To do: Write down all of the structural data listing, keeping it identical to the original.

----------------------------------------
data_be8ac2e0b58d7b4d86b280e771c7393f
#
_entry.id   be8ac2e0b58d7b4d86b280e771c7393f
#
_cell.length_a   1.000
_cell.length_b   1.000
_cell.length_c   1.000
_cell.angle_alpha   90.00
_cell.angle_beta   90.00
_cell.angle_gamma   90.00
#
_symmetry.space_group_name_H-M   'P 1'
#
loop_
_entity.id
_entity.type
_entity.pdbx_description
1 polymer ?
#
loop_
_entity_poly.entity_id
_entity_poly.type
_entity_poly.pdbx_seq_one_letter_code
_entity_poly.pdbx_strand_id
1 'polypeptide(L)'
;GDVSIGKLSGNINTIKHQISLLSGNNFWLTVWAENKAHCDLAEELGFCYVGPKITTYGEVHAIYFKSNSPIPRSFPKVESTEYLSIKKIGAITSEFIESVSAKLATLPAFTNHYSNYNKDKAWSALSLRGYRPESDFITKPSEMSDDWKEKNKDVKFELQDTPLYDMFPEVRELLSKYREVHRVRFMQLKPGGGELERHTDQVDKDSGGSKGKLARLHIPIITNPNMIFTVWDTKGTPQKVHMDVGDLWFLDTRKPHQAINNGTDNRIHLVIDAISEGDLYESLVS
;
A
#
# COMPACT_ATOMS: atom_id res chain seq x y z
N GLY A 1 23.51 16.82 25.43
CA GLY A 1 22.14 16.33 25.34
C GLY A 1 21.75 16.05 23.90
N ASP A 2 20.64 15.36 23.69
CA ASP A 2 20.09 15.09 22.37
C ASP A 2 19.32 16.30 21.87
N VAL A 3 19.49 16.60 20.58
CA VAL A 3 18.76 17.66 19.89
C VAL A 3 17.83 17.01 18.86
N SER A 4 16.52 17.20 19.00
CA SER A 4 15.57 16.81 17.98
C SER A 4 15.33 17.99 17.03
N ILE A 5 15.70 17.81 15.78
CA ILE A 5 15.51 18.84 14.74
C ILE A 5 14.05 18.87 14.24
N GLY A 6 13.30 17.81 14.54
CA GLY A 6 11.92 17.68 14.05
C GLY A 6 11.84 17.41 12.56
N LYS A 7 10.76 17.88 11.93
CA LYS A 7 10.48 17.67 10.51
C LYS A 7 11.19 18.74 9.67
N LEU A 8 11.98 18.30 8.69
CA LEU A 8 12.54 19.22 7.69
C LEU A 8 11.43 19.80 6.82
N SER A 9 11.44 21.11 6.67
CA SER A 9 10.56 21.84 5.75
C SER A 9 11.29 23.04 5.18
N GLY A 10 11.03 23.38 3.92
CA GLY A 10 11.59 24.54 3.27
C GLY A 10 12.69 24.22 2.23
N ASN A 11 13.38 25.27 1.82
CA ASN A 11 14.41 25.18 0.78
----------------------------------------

data_be8ac2e0b58d7b4d86b280e771c7393f
#
_entry.id   be8ac2e0b58d7b4d86b280e771c7393f
#
_cell.length_a   1.000
_cell.length_b   1.000
_cell.length_c   1.000
_cell.angle_alpha   90.00
_cell.angle_beta   90.00
_cell.angle_gamma   90.00
#
_symmetry.space_group_name_H-M   'P 1'
#
loop_
_entity.id
_entity.type
_entity.pdbx_description
1 polymer ?
#
loop_
_entity_poly.entity_id
_entity_poly.type
_entity_poly.pdbx_seq_one_letter_code
_entity_poly.pdbx_strand_id
1 'polypeptide(L)'
;GDVSIGKLSGNINTIKHQISLLSGNNFWLTVWAENKAHCDLAEELGFCYVGPKITTYGEVHAIYFKSNSPIPRSFPKVESTEYLSIKKIGAITSEFIESVSAKLATLPAFTNHYSNYNKDKAWSALSLRGYRPESDFITKPSEMSDDWKEKNKDVKFELQDTPLYDMFPEVRELLSKYREVHRVRFMQLKPGGGELERHTDQVDKDSGGSKGKLARLHIPIITNPNMIFTVWDTKGTPQKVHMDVGDLWFLDTRKPHQAINNGTDNRIHLVIDAISEGDLYESLVS
;
A
#
# COMPACT_ATOMS: atom_id res chain seq x y z
N GLY A 1 23.51 16.82 25.43
CA GLY A 1 22.14 16.33 25.34
C GLY A 1 21.75 16.05 23.90
N ASP A 2 20.64 15.36 23.69
CA ASP A 2 20.09 15.09 22.37
C ASP A 2 19.32 16.30 21.87
N VAL A 3 19.49 16.60 20.58
CA VAL A 3 18.76 17.66 19.89
C VAL A 3 17.83 17.01 18.86
N SER A 4 16.52 17.20 19.00
CA SER A 4 15.57 16.81 17.98
C SER A 4 15.33 17.99 17.03
N ILE A 5 15.70 17.81 15.78
CA ILE A 5 15.51 18.84 14.74
C ILE A 5 14.05 18.87 14.24
N GLY A 6 13.30 17.81 14.54
CA GLY A 6 11.92 17.68 14.05
C GLY A 6 11.84 17.41 12.56
N LYS A 7 10.76 17.88 11.93
CA LYS A 7 10.48 17.67 10.51
C LYS A 7 11.19 18.74 9.67
N LEU A 8 11.98 18.30 8.69
CA LEU A 8 12.54 19.22 7.69
C LEU A 8 11.43 19.80 6.82
N SER A 9 11.44 21.11 6.67
CA SER A 9 10.56 21.84 5.75
C SER A 9 11.29 23.04 5.18
N GLY A 10 11.03 23.38 3.92
CA GLY A 10 11.59 24.54 3.27
C GLY A 10 12.69 24.22 2.23
N ASN A 11 13.38 25.27 1.82
CA ASN A 11 14.41 25.18 0.78